For the first season of Franklin Furnace's collaboration with Pseudo Programs, Halona Hilbertz presented Pseudo Studio Walk, a deceptively simple performance dealing with virtual and actual space. This 50 minute netcast consists of video documentation of her figure walking up to the camera, obscuring the lens with her bushy hair, then receding deep into Pseudo's loft, then up to the camera, and back, again and again. Using the actual of a venue reserved culturally for virtual spaces, the performance emphasizes different meanings of "space." It is a thing, an effort, an action that, unlike the usual information on the internet, cannot be reproduced. In this sense, it cannot be seen as an action representative of our information age - it is rather an action within a certain medium but also contrary to it. Ms Hilbertz' performances are influenced strongly by the audience's presence, this time the mode of transmission to the audience dominates. 


Iris Rose, Extreme Women, 1987, ¾ inch Umatic (0:08:38)

In Extreme Women, Iris Rose examines the lives of three well-known women who represent extreme examples of the roles that women choose: Jayne Mansfield, the "Queen of Sex", a women whose celebrity was a product of her unusually endowed body and her willingness to exploit it; Ulrike Meinhof, founder of the German terrorist group "Red Army Faction" (popularly known as the Baader-Meinhof Group), whose intellect took her to extremes of political violence; and Mother Teresa, the Mother Superior who began a new order of Sisters in the slums of Calcutta, whose passionate interest in and understanding of suffering was her spiritual guide. Together these three women form a trinity of the physical, mental and spiritual aspects of the character. Rose presents their stories in a style that will be familiar to her Serial Killer Series, movement ranging from abstract descriptive and a pared-down, yet emotionally rich, narrative first and third person viewpoints.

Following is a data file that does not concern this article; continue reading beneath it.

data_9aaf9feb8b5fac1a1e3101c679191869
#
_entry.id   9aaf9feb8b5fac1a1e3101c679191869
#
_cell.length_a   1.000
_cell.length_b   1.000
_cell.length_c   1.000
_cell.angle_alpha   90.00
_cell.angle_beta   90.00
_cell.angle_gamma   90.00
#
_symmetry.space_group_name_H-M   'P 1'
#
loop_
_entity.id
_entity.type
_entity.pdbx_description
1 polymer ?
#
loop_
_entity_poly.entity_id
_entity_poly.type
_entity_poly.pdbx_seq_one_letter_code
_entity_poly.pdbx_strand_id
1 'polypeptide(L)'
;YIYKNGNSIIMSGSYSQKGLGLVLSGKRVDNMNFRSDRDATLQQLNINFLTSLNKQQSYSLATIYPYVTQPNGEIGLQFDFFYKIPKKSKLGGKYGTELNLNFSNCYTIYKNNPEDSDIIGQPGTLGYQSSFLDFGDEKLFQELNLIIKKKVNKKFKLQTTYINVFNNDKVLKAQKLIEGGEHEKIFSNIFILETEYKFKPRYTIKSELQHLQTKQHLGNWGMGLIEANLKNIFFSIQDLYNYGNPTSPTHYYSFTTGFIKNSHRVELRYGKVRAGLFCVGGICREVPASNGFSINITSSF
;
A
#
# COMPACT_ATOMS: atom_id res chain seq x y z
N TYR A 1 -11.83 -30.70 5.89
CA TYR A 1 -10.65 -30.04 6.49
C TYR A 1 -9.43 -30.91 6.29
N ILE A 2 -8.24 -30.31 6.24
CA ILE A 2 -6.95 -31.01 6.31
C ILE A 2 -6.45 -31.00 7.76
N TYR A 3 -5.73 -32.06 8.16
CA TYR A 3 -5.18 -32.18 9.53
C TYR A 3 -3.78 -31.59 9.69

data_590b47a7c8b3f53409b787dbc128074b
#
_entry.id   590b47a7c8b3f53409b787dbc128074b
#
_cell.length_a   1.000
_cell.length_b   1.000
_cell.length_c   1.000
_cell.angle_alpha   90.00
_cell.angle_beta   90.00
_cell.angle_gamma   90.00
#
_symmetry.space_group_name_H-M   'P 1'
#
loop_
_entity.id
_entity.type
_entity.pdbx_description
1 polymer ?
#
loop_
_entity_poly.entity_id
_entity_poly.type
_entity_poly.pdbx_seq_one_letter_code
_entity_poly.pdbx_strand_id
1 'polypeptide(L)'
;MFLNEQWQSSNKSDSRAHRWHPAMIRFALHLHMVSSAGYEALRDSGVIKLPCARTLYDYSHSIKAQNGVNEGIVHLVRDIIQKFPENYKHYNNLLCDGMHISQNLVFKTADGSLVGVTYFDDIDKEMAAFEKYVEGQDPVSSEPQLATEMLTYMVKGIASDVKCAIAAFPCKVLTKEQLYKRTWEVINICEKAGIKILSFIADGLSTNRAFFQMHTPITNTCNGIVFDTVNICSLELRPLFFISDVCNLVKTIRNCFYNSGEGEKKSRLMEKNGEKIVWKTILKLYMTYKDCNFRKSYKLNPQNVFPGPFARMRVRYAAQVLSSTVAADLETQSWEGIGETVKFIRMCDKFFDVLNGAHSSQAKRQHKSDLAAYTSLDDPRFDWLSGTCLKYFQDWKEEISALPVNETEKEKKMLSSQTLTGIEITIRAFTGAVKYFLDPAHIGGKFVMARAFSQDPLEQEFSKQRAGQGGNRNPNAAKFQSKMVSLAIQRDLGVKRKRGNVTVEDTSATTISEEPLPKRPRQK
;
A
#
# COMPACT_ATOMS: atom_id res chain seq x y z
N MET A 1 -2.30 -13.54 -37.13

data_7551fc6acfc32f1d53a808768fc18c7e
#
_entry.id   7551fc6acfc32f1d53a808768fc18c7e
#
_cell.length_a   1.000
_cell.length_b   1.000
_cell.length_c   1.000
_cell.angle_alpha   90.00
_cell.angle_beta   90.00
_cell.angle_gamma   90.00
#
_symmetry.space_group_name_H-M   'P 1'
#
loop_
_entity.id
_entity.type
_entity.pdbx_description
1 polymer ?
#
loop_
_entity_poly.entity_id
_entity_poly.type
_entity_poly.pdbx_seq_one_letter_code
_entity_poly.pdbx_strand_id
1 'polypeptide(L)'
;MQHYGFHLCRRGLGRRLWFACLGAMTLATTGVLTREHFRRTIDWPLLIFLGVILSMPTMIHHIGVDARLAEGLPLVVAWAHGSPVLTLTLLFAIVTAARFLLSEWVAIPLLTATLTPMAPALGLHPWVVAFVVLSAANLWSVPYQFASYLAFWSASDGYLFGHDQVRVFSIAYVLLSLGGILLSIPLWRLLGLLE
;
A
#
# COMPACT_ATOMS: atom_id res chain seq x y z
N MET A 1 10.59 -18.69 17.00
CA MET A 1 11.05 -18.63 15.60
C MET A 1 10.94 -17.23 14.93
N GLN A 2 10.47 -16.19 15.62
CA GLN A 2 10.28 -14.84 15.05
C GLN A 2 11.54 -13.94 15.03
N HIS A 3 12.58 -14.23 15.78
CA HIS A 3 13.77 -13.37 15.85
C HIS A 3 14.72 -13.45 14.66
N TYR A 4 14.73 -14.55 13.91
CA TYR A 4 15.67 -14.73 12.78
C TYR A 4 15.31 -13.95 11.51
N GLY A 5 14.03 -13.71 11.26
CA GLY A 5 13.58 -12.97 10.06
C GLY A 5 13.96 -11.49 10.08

Johanna Went, Twin Travel Terror (excerpt) 1987, VHS (0:00:00- 0:12:39)

Los Angeles punk circuit regular Johanna Went brings a raw and visceral performance to Franklin Furnace. A series of ten high-speed and elaborate costume changes transform Went from a world globe into a two-headed nun until, eventually, she appears wearing a cunt headdress while spewing white liquid from her mouth. Lucy Sexton and Anne Iobst from Dancenoise play the supporting roles of twin assistants to the debacle. The performance is punctuated with guttural screeches and super-sized taboo-shattering props like a giant turd and bloody tampon, which make for a grotesque, cathartic, and singular experience.


Anna Mosby Coleman, an non (excerpt), 1998, VHS (0:00:59)

In her live solo performance an non, Anna Mosby Coleman creates an environment exploring the use of water in conjunction with notions of gender identity and acts of service. As the performer in this context, she functions as an object, a screen, whereon a video projection will play. Simultaneous video projections will serve as environmental parameters. Coleman applies the interactive elements of water and air. an non evokes heaven in a bathroom, kitchen, or Laundromat.